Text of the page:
7. In an optical non-contacting detector for detecting the roughness of a surface such as ridges and grooves thereon according to claim 1, in which the light gathering means comprises a condenser lens.
8. In an optical non-contacting detector for detecting the roughness of a surface such as ridges and grooves thereon, according to claim 1, in which said light-transmitting means comprises a rod lens and in which said light-receiving means comprises a plurality of fibers coaxial with said rod lens and disposed circumferentially about said rod lens.
9. In an optical non-contacting detector for detecting the roughness of a surface such as ridges and grooves thereon according to claim 1, in which said light-transmitting means comprises a shielded photofiber, and in which the light-receiving means comprises a bundle of photofibers coaxial with said shielded photofiber and disposed circumferentially about said shielded photofiber.
10. In an optical non-contacting detector for detecting the roughness of a surface such as ridges and grooves thereon according to claim 1, in which the reflected light transmitting means comprises the outer walls of the light-transmitting means.
11. In an optical non-contacting detector according to claim 10, in which said light-transmitting means is a tube.
Description
DETAILED DESCRIPTION OF THE INVENTION

This invention relates to an optical noncontacting detector for detecting the displacement (exactly, its component in the direction of observation axis), direction of normal and configuration anisotropy (such as ridges and grooves) of the surface of an object without contacting the object. Particularly, it relates to an optical noncontacting detector that is suitable for detecting the displacement of grinding wheel surface, due to wear or altitude alteration of wheel axis during operation, in an automatic free-curved-surface-forming grinding system.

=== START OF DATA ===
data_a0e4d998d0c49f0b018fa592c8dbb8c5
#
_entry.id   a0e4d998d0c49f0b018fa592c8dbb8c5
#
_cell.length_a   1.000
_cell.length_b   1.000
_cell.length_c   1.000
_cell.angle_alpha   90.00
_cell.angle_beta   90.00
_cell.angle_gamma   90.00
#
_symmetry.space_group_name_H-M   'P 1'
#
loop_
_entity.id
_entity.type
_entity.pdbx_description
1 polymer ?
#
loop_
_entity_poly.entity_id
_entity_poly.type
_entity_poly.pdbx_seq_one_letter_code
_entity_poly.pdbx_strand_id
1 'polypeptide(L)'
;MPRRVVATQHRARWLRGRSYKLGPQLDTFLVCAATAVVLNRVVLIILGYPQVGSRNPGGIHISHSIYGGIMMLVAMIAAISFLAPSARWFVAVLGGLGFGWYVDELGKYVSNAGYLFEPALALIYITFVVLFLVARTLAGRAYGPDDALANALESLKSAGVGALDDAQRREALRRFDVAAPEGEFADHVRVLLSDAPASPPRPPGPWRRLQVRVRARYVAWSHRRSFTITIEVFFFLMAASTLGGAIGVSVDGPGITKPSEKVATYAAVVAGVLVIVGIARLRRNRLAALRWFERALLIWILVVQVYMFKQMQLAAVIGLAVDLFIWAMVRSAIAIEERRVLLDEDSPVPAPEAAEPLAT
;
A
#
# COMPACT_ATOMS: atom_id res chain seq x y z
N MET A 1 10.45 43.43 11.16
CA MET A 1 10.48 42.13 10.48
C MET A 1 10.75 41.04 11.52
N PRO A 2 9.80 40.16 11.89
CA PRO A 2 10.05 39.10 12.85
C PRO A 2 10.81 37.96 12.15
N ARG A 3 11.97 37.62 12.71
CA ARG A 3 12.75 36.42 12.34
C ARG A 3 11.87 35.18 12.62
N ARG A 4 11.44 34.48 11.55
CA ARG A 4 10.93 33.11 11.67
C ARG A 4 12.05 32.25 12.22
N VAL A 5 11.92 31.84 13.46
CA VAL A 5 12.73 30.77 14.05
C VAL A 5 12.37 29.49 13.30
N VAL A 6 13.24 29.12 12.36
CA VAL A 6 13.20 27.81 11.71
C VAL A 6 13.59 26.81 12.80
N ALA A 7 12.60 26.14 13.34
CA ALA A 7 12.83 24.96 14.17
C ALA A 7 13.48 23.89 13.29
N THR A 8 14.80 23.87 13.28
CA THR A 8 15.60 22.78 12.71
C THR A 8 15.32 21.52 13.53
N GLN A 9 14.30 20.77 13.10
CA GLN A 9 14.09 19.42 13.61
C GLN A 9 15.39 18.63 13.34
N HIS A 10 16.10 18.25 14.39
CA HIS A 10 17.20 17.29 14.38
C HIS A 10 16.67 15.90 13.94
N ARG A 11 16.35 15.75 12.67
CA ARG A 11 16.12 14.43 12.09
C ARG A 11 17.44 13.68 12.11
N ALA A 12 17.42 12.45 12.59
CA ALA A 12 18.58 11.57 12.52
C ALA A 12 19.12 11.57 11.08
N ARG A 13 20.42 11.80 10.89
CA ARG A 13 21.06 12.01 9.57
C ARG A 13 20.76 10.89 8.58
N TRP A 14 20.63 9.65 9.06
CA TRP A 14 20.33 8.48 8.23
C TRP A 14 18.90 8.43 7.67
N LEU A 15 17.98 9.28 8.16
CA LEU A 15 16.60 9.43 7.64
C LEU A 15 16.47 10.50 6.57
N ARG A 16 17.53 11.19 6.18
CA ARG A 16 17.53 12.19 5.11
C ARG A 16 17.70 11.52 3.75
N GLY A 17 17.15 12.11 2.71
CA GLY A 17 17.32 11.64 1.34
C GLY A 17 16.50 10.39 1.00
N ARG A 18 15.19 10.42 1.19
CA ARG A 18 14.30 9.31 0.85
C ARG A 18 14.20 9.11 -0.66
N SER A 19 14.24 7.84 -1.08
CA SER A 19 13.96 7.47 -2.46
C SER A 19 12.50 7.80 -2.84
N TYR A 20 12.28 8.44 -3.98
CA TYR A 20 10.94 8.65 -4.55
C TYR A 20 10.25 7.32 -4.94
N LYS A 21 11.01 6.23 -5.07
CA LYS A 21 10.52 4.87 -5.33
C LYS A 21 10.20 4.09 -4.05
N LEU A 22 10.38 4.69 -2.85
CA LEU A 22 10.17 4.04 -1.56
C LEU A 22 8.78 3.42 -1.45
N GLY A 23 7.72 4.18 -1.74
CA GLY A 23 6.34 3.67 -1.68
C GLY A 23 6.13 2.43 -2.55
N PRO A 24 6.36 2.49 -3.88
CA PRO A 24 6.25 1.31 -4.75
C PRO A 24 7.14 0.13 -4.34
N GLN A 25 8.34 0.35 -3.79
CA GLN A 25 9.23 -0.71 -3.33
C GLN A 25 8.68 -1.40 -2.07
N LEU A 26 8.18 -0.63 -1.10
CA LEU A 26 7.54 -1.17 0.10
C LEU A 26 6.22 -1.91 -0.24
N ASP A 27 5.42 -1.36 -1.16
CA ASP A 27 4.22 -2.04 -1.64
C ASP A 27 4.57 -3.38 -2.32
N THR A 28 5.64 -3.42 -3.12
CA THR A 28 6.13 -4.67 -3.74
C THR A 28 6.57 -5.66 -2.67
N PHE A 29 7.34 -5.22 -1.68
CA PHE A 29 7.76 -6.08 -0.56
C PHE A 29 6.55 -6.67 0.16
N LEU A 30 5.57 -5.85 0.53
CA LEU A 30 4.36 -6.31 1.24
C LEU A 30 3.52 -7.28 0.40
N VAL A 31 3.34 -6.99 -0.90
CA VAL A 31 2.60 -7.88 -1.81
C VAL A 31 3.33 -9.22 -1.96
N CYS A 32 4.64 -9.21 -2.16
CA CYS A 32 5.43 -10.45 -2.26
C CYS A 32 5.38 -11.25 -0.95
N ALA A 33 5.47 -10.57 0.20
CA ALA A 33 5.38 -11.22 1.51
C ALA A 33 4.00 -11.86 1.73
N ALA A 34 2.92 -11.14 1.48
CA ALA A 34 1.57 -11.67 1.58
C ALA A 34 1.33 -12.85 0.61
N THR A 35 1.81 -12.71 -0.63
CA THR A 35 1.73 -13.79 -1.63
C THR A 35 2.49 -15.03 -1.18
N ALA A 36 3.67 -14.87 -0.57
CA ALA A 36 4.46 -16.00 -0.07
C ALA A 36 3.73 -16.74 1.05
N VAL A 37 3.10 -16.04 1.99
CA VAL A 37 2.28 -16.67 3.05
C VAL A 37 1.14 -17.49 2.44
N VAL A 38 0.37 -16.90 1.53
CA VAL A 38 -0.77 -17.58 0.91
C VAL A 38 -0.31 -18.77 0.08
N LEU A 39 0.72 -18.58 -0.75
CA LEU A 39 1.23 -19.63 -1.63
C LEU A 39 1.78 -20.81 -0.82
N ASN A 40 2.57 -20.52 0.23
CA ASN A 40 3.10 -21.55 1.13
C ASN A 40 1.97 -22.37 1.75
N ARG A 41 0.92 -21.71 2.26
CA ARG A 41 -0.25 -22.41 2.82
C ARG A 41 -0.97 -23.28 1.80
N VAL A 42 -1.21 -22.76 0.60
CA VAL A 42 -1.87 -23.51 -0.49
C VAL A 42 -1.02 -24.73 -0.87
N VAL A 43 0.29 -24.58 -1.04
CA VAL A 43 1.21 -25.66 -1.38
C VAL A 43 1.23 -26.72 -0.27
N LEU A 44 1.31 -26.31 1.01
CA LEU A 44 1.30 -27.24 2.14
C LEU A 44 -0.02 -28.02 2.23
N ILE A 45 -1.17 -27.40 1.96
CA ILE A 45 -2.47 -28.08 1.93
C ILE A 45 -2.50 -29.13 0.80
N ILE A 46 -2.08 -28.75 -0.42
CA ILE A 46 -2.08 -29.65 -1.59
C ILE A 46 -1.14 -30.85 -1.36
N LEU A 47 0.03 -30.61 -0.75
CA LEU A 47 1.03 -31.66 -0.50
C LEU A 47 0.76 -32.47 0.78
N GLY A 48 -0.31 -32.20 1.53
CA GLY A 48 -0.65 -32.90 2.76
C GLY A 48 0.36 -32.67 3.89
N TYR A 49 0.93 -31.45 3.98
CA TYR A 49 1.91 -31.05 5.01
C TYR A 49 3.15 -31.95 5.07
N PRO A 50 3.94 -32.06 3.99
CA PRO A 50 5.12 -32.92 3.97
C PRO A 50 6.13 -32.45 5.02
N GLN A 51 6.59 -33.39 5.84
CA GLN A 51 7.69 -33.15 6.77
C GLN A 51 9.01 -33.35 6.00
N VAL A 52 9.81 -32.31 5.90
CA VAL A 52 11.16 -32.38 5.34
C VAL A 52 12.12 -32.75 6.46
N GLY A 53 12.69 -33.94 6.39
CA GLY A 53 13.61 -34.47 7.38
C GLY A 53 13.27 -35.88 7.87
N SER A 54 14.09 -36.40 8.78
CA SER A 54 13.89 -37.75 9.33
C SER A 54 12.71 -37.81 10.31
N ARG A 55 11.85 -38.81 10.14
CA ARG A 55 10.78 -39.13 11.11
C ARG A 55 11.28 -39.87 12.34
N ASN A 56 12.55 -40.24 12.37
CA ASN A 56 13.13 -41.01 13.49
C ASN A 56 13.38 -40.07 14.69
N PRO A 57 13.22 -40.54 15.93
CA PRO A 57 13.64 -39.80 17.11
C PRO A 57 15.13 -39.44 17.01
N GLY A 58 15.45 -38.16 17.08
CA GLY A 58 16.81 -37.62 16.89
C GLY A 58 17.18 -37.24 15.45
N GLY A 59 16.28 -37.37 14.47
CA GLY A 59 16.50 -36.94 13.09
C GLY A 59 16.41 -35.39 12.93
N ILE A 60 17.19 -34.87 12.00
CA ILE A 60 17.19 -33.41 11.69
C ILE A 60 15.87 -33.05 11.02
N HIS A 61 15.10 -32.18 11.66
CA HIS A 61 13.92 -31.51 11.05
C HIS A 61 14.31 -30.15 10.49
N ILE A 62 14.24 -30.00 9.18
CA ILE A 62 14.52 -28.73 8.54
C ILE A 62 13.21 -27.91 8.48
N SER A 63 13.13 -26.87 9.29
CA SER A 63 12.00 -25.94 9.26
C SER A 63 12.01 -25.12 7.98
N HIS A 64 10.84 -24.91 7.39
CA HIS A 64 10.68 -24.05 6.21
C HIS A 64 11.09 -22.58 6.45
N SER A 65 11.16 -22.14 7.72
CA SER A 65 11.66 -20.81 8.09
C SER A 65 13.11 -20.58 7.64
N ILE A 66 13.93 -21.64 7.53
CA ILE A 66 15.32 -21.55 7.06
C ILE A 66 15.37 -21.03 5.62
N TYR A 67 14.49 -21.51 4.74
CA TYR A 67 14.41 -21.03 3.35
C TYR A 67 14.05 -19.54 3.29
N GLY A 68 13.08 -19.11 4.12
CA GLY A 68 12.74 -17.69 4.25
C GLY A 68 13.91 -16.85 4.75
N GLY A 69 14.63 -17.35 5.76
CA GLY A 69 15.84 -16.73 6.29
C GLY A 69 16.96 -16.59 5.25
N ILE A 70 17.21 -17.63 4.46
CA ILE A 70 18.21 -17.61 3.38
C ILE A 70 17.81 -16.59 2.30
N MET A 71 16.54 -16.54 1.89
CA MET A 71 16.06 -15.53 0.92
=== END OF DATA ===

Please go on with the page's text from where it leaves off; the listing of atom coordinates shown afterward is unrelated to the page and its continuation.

BACKGROUND OF THE INVENTION

Several optical noncontacting detecting means have been proposed as follows:

(1) Traditional means to introduce the motion of the real image of a light spot in the direction of optical axis or that perpendicular thereto through a slit or a screen to a photocell.

(2) Means providing a vibrating pinhole where the real image of a light spot is formed so that the image displacement in the direction in which the pinhole vibrates be determined from the difference in phase between the vibration of the pinhole and the variation in the intensity of the light passing therethrough (known as the pinhole vibration method).

(3) Means giving an oblique observation relative to the axis of light projection so that the displacement of a light spot in the direction of the light projection axis on the surface being detected be converted as the lateral motion of the image, from which differential output is obtained through two photocells provided directly over the plane where the image is formed.

(4) Means directly measuring the displacement in the surface being detected by trigonometry based on a reference length established within the detector (such as the detector utilizing phase difference between incident and reflected wave, and the detector with rotary mirror).